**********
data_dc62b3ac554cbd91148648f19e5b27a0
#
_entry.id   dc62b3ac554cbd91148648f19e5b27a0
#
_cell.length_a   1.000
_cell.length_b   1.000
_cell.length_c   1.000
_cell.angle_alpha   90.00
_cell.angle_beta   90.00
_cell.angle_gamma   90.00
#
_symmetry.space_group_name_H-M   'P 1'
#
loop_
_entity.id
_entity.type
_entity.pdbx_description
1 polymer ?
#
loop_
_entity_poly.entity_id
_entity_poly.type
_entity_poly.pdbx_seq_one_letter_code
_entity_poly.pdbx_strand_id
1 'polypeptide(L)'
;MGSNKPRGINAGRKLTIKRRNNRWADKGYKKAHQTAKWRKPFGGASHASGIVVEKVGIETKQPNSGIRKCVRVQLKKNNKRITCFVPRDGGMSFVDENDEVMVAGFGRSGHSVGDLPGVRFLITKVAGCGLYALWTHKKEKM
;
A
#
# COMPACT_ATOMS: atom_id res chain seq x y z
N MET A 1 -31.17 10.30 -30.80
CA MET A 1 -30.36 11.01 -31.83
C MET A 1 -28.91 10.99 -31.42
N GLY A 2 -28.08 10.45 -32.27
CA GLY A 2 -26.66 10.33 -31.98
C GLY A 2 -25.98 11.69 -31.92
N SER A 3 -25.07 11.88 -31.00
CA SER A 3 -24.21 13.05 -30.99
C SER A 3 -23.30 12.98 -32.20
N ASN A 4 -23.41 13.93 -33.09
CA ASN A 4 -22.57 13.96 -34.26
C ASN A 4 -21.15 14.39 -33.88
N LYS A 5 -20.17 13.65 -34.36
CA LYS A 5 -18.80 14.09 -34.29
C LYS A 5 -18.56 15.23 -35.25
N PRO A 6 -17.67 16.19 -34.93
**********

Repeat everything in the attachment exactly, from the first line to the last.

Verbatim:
data_dc62b3ac554cbd91148648f19e5b27a0
#
_entry.id   dc62b3ac554cbd91148648f19e5b27a0
#
_cell.length_a   1.000
_cell.length_b   1.000
_cell.length_c   1.000
_cell.angle_alpha   90.00
_cell.angle_beta   90.00
_cell.angle_gamma   90.00
#
_symmetry.space_group_name_H-M   'P 1'
#
loop_
_entity.id
_entity.type
_entity.pdbx_description
1 polymer ?
#
loop_
_entity_poly.entity_id
_entity_poly.type
_entity_poly.pdbx_seq_one_letter_code
_entity_poly.pdbx_strand_id
1 'polypeptide(L)'
;MGSNKPRGINAGRKLTIKRRNNRWADKGYKKAHQTAKWRKPFGGASHASGIVVEKVGIETKQPNSGIRKCVRVQLKKNNKRITCFVPRDGGMSFVDENDEVMVAGFGRSGHSVGDLPGVRFLITKVAGCGLYALWTHKKEKM
;
A
#
# COMPACT_ATOMS: atom_id res chain seq x y z
N MET A 1 -31.17 10.30 -30.80
CA MET A 1 -30.36 11.01 -31.83
C MET A 1 -28.91 10.99 -31.42
N GLY A 2 -28.08 10.45 -32.27
CA GLY A 2 -26.66 10.33 -31.98
C GLY A 2 -25.98 11.69 -31.92
N SER A 3 -25.07 11.88 -31.00
CA SER A 3 -24.21 13.05 -30.99
C SER A 3 -23.30 12.98 -32.20
N ASN A 4 -23.41 13.93 -33.09
CA ASN A 4 -22.57 13.96 -34.26
C ASN A 4 -21.15 14.39 -33.88
N LYS A 5 -20.17 13.65 -34.36
CA LYS A 5 -18.80 14.09 -34.29
C LYS A 5 -18.56 15.23 -35.25
N PRO A 6 -17.67 16.19 -34.93